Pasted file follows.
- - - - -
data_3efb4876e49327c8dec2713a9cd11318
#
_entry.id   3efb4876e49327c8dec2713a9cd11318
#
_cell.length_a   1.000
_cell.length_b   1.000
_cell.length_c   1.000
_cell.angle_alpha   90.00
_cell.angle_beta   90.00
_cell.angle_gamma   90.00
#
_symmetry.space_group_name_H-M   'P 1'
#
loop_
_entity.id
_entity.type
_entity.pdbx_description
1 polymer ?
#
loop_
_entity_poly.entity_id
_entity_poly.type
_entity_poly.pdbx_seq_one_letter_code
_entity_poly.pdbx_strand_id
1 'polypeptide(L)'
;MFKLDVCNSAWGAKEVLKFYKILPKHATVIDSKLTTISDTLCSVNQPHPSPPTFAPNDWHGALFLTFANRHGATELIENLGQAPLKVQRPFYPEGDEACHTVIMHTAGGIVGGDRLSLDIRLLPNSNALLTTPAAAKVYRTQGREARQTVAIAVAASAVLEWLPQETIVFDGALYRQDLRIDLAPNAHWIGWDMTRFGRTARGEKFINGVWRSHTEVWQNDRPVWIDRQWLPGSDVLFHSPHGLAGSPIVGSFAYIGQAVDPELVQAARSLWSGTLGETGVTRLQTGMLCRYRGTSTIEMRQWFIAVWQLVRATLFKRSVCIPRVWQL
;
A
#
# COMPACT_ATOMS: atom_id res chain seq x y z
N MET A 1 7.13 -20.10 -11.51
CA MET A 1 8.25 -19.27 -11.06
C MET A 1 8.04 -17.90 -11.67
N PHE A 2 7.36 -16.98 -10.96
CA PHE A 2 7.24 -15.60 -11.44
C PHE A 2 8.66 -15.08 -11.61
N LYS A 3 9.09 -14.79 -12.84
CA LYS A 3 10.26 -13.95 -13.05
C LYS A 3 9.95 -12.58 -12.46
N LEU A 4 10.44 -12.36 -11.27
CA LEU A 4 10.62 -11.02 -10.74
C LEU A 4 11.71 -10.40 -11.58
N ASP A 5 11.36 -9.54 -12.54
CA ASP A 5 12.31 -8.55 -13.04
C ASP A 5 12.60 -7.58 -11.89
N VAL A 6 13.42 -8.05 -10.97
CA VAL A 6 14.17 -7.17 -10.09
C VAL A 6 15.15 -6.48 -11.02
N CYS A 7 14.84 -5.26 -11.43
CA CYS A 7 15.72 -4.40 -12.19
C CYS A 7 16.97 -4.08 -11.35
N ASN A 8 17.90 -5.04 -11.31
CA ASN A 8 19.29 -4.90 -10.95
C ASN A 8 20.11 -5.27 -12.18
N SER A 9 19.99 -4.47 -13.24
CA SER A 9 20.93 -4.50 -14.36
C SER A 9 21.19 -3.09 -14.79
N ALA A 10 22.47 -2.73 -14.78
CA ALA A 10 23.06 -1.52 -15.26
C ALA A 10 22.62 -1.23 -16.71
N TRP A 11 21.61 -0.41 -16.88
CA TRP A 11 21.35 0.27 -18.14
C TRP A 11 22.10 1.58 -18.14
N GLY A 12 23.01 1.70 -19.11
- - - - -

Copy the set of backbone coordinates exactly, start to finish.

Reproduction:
data_3efb4876e49327c8dec2713a9cd11318
#
_entry.id   3efb4876e49327c8dec2713a9cd11318
#
_cell.length_a   1.000
_cell.length_b   1.000
_cell.length_c   1.000
_cell.angle_alpha   90.00
_cell.angle_beta   90.00
_cell.angle_gamma   90.00
#
_symmetry.space_group_name_H-M   'P 1'
#
loop_
_entity.id
_entity.type
_entity.pdbx_description
1 polymer ?
#
loop_
_entity_poly.entity_id
_entity_poly.type
_entity_poly.pdbx_seq_one_letter_code
_entity_poly.pdbx_strand_id
1 'polypeptide(L)'
;MFKLDVCNSAWGAKEVLKFYKILPKHATVIDSKLTTISDTLCSVNQPHPSPPTFAPNDWHGALFLTFANRHGATELIENLGQAPLKVQRPFYPEGDEACHTVIMHTAGGIVGGDRLSLDIRLLPNSNALLTTPAAAKVYRTQGREARQTVAIAVAASAVLEWLPQETIVFDGALYRQDLRIDLAPNAHWIGWDMTRFGRTARGEKFINGVWRSHTEVWQNDRPVWIDRQWLPGSDVLFHSPHGLAGSPIVGSFAYIGQAVDPELVQAARSLWSGTLGETGVTRLQTGMLCRYRGTSTIEMRQWFIAVWQLVRATLFKRSVCIPRVWQL
;
A
#
# COMPACT_ATOMS: atom_id res chain seq x y z
N MET A 1 7.13 -20.10 -11.51
CA MET A 1 8.25 -19.27 -11.06
C MET A 1 8.04 -17.90 -11.67
N PHE A 2 7.36 -16.98 -10.96
CA PHE A 2 7.24 -15.60 -11.44
C PHE A 2 8.66 -15.08 -11.61
N LYS A 3 9.09 -14.79 -12.84
CA LYS A 3 10.26 -13.95 -13.05
C LYS A 3 9.95 -12.58 -12.46
N LEU A 4 10.44 -12.36 -11.27
CA LEU A 4 10.62 -11.02 -10.74
C LEU A 4 11.71 -10.40 -11.58
N ASP A 5 11.36 -9.54 -12.54
CA ASP A 5 12.31 -8.55 -13.04
C ASP A 5 12.60 -7.58 -11.89
N VAL A 6 13.42 -8.05 -10.97
CA VAL A 6 14.17 -7.17 -10.09
C VAL A 6 15.15 -6.48 -11.02
N CYS A 7 14.84 -5.26 -11.43
CA CYS A 7 15.72 -4.40 -12.19
C CYS A 7 16.97 -4.08 -11.35
N ASN A 8 17.90 -5.04 -11.31
CA ASN A 8 19.29 -4.90 -10.95
C ASN A 8 20.11 -5.27 -12.18
N SER A 9 19.99 -4.47 -13.24
CA SER A 9 20.93 -4.50 -14.36
C SER A 9 21.19 -3.09 -14.79
N ALA A 10 22.47 -2.73 -14.78
CA ALA A 10 23.06 -1.52 -15.26
C ALA A 10 22.62 -1.23 -16.71
N TRP A 11 21.61 -0.41 -16.88
CA TRP A 11 21.35 0.27 -18.14
C TRP A 11 22.10 1.58 -18.14
N GLY A 12 23.01 1.70 -19.11